Wednesday, June 25, 2014

Framing on a Budget, Part 2: Mat Boards

On the Subject of Mat Boards….

Most of the stores listed in Part 1: Purchasing sell frames with pre-cut mats inside. If I don’t want to use those mats for the art I am framing, I will put them aside for matting prints, or other future artworks. If it is a single-layer mat, I can generally cut it larger if I want. (I have my own mat-cutting tools at home.)

Purchasing Mat Boards….

Art and Craft supply stores (Such as Michael’s, Hobby Lobby and Jerry’s Artarama) will sell mat boards, pre-cut and the uncut large size of 30x40”. The prices at these places are in my opinion not worth it unless you have a coupon (my goal is framing on a budget, remember). If your area has a “discount art supply store”, check there for the uncut mat board. I live in Houston, and we have a place called Texas Art Supply. Their uncut mat boards are 40%-50% cheaper than Michael’s, Hobby Lobby and Jerry’s Artarama. Granted, it is a “discount art supply store”, so they never have coupons or sales, because the prices are already discounted, every day. If you’re out of the area, you can order from them online. (Not sure if that includes mat boards, but all of their supplies are discounted.)

If you cut your own mats, always save the leftovers. I usually cut mats for 16x22”, 9x12”, 11x14” & 13x17” art, so can get at least 3 cuts out of each uncut board.

Framing Art on a Budget, Pt. 1: Purchasing

One of the questions my friends and customers often ask is, “Where can I find a frame?” I usually end up rattling off a list of stores I use, and explain where the best price is. When I frame my artwork to sell, I generally don't spend more than $30 on the framing materials, and I cut my own mat board. This saves the up-front cost of framing, and makes your art more presentable. Of course, some customers will prefer to frame themselves, and that is fine. This is another reason to budget the initial framing costs, or find out before transaction if they would like you to do the framing.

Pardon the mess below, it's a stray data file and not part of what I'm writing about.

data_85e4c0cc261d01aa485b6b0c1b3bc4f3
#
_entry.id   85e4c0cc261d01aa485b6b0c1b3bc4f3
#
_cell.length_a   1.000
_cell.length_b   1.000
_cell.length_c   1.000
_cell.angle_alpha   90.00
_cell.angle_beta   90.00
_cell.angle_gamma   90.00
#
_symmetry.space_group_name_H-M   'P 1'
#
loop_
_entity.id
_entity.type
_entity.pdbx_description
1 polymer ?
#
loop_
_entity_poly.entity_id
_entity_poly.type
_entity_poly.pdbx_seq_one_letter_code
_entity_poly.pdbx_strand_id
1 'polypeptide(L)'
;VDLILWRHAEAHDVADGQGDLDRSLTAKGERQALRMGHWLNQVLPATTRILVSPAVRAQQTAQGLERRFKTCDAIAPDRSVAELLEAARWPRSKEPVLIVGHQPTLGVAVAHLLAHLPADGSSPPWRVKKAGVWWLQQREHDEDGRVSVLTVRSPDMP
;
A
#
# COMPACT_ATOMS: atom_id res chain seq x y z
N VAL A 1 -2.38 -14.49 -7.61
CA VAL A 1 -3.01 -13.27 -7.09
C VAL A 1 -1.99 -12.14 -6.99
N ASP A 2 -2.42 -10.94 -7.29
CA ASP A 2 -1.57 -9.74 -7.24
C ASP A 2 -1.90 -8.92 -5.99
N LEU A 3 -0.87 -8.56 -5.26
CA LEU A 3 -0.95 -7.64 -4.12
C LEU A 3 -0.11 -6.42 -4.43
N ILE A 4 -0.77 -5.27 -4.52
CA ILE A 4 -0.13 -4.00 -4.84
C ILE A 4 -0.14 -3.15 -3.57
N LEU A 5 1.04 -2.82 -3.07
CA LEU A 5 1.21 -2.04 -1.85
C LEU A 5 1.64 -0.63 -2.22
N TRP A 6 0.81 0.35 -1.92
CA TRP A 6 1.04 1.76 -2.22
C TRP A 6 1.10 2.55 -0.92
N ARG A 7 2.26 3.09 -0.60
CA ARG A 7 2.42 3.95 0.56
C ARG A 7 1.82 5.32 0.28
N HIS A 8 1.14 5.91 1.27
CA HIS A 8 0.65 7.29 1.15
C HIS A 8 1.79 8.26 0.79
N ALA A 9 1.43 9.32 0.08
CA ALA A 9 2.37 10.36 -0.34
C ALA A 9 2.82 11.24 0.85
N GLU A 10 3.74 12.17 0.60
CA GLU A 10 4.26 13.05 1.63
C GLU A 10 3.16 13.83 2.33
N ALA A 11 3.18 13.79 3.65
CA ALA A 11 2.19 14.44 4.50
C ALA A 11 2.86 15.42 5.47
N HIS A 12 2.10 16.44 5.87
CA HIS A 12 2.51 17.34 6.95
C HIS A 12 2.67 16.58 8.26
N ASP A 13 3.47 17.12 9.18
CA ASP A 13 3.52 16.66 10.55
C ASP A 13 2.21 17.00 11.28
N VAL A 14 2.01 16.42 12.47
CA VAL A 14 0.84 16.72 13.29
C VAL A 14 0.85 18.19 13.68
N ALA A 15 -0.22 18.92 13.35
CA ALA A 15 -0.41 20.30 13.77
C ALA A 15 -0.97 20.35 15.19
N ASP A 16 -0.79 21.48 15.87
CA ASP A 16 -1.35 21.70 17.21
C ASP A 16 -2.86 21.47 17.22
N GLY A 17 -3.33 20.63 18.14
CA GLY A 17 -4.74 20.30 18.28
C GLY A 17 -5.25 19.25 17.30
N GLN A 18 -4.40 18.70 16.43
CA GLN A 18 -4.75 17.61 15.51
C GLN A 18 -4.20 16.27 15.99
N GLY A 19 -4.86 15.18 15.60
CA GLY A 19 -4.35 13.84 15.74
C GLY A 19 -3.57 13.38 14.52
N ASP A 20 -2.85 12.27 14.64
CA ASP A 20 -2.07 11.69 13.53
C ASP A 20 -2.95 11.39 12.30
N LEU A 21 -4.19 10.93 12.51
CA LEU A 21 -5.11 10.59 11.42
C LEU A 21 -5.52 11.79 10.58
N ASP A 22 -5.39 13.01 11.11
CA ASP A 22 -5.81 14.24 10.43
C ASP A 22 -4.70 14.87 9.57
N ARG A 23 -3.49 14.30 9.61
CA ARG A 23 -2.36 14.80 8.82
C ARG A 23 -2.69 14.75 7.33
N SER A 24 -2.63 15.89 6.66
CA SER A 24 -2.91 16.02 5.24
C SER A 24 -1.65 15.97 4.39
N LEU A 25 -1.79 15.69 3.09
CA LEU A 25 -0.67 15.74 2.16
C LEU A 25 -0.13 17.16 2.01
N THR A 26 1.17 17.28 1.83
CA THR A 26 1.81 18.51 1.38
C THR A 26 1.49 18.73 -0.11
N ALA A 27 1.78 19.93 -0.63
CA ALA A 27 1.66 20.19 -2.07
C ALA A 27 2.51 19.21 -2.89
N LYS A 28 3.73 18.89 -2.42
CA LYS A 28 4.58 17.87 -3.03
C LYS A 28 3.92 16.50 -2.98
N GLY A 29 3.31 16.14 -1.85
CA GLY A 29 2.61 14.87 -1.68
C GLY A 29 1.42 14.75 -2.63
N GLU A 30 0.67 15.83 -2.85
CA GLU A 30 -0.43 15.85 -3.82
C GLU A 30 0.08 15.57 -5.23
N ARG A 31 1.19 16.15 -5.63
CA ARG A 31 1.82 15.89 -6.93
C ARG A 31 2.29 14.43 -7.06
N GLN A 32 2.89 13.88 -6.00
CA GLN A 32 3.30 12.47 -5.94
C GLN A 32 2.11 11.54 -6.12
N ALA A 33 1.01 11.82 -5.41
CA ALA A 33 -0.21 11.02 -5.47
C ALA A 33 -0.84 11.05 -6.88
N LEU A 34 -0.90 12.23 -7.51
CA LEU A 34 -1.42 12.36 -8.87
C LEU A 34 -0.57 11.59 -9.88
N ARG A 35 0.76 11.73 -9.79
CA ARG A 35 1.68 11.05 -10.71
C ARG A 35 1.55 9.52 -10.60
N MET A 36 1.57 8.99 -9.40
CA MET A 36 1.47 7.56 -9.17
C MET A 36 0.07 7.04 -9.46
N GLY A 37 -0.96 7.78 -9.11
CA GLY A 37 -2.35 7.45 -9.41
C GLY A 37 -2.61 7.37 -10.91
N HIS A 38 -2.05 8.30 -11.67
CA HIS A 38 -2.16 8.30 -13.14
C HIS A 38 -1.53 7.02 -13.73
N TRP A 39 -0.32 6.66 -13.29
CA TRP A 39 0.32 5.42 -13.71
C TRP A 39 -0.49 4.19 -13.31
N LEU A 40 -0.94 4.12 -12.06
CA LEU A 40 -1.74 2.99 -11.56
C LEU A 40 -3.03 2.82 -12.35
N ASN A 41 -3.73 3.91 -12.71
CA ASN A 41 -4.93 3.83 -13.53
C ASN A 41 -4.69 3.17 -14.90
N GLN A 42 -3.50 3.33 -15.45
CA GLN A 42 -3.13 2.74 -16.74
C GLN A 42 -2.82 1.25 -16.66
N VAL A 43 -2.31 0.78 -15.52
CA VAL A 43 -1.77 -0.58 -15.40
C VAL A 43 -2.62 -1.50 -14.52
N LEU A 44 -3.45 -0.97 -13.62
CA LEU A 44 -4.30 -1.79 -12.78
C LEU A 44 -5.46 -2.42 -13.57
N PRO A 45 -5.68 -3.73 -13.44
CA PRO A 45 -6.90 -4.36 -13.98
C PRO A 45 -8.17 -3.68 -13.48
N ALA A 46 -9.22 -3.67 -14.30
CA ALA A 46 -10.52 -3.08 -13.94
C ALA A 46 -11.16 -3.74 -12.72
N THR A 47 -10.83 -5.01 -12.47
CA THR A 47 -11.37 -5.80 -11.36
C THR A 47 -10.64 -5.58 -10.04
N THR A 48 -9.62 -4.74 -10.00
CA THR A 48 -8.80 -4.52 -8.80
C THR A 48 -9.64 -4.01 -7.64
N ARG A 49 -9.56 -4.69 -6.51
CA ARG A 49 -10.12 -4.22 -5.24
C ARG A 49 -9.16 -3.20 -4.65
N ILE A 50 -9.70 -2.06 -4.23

Here is a list of stores I use, located in the United States:

1. Big Lots - I don’t always find a good frame there, however I have gotten some screaming deals on pre-cut 16x20 mats ($3.00 each) with 8x10” openings. These I can cut to larger sizes if I need. Stock is always random.

2. Tuesday Morning - I have found some great 16x20 frames for $10-$15. Stock is always random.

3. Marshall’s & Marshall’s Home Goods / Ross / TJ Maxx - Great frames with mats included, and you can also buy framed home decor, and take the innards out to use the frame, glass, hanging hardware and sometimes the backing board. Prices range from $7.99-$12.99 for 11x14 frames. Stock is always random.

4. Thrift Stores / Garage Sales - Generally, I stop into Goodwill, and they will have either empty frames with glass, or framed artwork I can take apart to use the frame, glass, etc. One time, I was STOKED to find 4 matching black frames, 2 of 9x12, 2 of 11x14. This is always random, but quite often these frames are good solid wood core, and not the ligthweight plasticy stuff that is most often seen.

5. Hobby Lobby - I will only purchase frames from them if I have a 50% off coupon. Good thing is, they often have coupons and sales.

6. Michael’s Arts & Crafts - I will only purchase frames from this store if there is a 40% off Frames sale, which happens often.

7. Jerry’s Artarama - They never have sales on frames, (if they do, I am unfamiliar with it) but I have a rule, that if a frame or glass breaks, I will buy art glass (UV protected) and a better frame for the piece of art in question, if the budget allows. I will say that you can get standard sizes from Jerry’s of heavy wood-core frames for a decent price without a sale. I believe I spent around $40 for a frame with a 24x30" opening. The frame was gorgeous, and 4" wide You do then have to buy your glass and backing board, but otherwise I found it worth my money.

Thursday, June 19, 2014

A Painting of Fenrir

I was commissioned to create a watercolor painting of the Norse god Fenrir, with a similar background to my Morrigan painting . This customer had purchased "The Morrigan" from me in 2012, and they now requested Fenrir. This was a very fun challenge, as it took me out of my comfort zone of the human form. I went through several reference images of wolves to get the features and fur down.

Most artwork I have seen of Fenrir shows some of his most ferocious moments. However, for this piece I wanted to have him looking a bit more calm, waiting. In this painting, Fenrir appears to be waiting--almost patiently--for Ragnarok. He is bound by the third and final fetter, described here on"the gods had the dwarves forge the strongest chain ever built, which nevertheless gave the appearance of being very light and even soft to the touch."  For this, I used a delicate, winding knot work to tie-in (see what I did there?) the wolf knot motif behind Fenrir in the painting. The knot work motif behind Fenrir features a wolf, with the tendrils in an infinity-like formation. One tendril reaches up, caught in the jaw of the wolf, signifying Tyr's hand that was placed in Fenrir's mouth as Fenrir was bound with this third and final fetter.

Below are photos of my progression: